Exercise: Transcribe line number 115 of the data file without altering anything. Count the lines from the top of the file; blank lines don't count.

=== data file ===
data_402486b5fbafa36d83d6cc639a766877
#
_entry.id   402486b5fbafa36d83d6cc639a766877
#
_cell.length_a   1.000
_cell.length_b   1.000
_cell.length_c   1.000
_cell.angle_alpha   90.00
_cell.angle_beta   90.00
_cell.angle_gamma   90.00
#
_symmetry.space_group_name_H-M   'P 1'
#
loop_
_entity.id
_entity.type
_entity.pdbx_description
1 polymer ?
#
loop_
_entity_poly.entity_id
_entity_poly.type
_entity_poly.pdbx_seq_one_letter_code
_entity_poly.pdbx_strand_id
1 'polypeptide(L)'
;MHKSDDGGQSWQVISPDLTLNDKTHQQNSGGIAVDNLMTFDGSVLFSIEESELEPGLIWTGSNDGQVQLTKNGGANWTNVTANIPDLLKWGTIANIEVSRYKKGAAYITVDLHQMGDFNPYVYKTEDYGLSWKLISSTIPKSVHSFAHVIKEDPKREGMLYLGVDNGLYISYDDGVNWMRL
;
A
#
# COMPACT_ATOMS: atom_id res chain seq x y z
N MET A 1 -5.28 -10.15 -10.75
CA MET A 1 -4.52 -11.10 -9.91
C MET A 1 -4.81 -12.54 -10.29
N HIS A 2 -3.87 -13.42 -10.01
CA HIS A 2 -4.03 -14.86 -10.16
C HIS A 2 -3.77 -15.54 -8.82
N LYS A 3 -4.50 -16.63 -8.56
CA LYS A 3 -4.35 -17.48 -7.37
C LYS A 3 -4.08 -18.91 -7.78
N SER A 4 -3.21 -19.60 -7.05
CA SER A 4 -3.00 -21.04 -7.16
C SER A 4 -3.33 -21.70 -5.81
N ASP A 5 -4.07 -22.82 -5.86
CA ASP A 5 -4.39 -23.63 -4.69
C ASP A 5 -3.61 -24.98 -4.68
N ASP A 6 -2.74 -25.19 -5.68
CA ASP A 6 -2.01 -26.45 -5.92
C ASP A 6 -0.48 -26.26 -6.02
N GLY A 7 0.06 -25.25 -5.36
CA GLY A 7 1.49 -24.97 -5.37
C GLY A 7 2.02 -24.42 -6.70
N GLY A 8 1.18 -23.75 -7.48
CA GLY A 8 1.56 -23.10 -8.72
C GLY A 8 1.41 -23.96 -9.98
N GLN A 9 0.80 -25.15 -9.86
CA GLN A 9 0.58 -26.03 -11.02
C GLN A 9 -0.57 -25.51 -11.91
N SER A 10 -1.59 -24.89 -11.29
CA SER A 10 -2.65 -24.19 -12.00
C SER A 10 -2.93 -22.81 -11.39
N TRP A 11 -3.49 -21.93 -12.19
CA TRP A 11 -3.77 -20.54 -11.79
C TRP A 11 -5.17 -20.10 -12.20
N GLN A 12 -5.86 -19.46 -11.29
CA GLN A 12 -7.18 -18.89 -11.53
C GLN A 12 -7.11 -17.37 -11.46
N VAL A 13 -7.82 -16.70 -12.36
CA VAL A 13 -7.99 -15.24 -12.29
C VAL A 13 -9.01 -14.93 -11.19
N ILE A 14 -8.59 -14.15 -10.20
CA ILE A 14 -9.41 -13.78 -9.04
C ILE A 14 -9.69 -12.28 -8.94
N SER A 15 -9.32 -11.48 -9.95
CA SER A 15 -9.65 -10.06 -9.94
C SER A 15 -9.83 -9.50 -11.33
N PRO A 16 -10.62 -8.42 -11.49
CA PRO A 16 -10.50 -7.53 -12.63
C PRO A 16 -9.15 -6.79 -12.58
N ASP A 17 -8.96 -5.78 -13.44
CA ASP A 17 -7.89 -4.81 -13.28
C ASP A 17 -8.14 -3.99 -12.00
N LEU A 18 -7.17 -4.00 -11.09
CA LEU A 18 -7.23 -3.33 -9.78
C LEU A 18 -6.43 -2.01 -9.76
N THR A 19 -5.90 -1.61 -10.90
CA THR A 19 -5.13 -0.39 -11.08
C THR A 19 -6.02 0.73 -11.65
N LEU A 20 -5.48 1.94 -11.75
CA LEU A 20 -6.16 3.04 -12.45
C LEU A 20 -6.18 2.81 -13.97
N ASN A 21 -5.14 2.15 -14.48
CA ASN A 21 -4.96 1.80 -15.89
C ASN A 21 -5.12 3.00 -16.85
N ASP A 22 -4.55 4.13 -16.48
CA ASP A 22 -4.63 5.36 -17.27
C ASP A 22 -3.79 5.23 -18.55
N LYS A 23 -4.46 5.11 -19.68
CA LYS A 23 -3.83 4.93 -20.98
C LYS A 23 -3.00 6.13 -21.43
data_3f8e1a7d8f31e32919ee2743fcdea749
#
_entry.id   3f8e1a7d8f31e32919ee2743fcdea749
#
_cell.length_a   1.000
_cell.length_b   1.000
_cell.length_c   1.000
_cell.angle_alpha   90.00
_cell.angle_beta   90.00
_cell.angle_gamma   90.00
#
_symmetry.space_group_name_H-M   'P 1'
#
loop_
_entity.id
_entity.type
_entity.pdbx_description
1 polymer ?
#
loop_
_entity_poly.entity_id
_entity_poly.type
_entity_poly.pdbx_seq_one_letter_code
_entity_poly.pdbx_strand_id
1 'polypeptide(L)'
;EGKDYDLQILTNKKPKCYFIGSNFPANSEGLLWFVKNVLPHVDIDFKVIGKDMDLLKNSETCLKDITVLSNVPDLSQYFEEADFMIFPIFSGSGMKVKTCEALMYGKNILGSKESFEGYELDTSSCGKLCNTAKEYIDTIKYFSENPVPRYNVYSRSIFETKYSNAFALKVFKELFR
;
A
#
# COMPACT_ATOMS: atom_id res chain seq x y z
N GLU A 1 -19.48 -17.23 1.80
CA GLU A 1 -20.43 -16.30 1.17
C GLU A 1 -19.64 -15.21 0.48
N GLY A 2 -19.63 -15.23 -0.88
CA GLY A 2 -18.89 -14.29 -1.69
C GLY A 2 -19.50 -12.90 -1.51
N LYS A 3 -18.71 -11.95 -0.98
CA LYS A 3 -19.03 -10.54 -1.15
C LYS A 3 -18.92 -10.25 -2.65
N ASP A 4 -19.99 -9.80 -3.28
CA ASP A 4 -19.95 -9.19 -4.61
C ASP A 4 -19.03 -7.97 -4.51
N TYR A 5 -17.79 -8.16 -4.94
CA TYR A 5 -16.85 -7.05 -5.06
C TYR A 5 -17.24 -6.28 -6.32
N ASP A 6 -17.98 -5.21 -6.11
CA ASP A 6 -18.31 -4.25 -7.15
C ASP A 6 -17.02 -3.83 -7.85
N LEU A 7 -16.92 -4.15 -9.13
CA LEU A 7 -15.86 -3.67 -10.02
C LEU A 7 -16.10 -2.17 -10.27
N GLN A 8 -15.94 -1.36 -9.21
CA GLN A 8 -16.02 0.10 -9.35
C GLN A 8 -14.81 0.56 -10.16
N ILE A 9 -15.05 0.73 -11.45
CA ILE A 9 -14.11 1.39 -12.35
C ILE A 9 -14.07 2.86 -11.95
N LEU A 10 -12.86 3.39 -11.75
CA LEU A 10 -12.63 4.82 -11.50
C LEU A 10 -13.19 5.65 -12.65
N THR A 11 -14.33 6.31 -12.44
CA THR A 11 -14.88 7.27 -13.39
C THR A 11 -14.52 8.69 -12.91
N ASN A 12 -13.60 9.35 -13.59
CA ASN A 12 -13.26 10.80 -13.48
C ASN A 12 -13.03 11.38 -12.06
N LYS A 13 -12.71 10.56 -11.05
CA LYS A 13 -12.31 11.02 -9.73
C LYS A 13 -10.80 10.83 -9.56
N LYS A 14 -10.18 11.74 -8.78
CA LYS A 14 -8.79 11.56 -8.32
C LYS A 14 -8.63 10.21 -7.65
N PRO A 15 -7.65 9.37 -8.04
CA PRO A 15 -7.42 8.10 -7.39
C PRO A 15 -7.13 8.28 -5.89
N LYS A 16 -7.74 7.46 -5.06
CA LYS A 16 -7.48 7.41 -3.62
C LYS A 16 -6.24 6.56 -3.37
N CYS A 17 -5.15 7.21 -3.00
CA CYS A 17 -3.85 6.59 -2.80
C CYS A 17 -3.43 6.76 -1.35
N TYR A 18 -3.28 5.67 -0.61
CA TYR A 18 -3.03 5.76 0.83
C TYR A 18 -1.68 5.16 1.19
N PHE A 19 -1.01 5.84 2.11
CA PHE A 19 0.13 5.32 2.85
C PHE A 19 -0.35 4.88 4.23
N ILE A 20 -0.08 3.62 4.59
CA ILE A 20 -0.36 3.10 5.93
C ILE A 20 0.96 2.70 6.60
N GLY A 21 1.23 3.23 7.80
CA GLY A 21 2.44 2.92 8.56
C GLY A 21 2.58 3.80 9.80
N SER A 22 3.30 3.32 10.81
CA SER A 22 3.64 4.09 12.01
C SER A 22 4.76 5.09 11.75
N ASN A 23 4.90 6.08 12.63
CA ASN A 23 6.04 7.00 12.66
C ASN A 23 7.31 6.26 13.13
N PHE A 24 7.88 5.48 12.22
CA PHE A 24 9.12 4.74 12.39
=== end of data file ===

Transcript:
_entity.type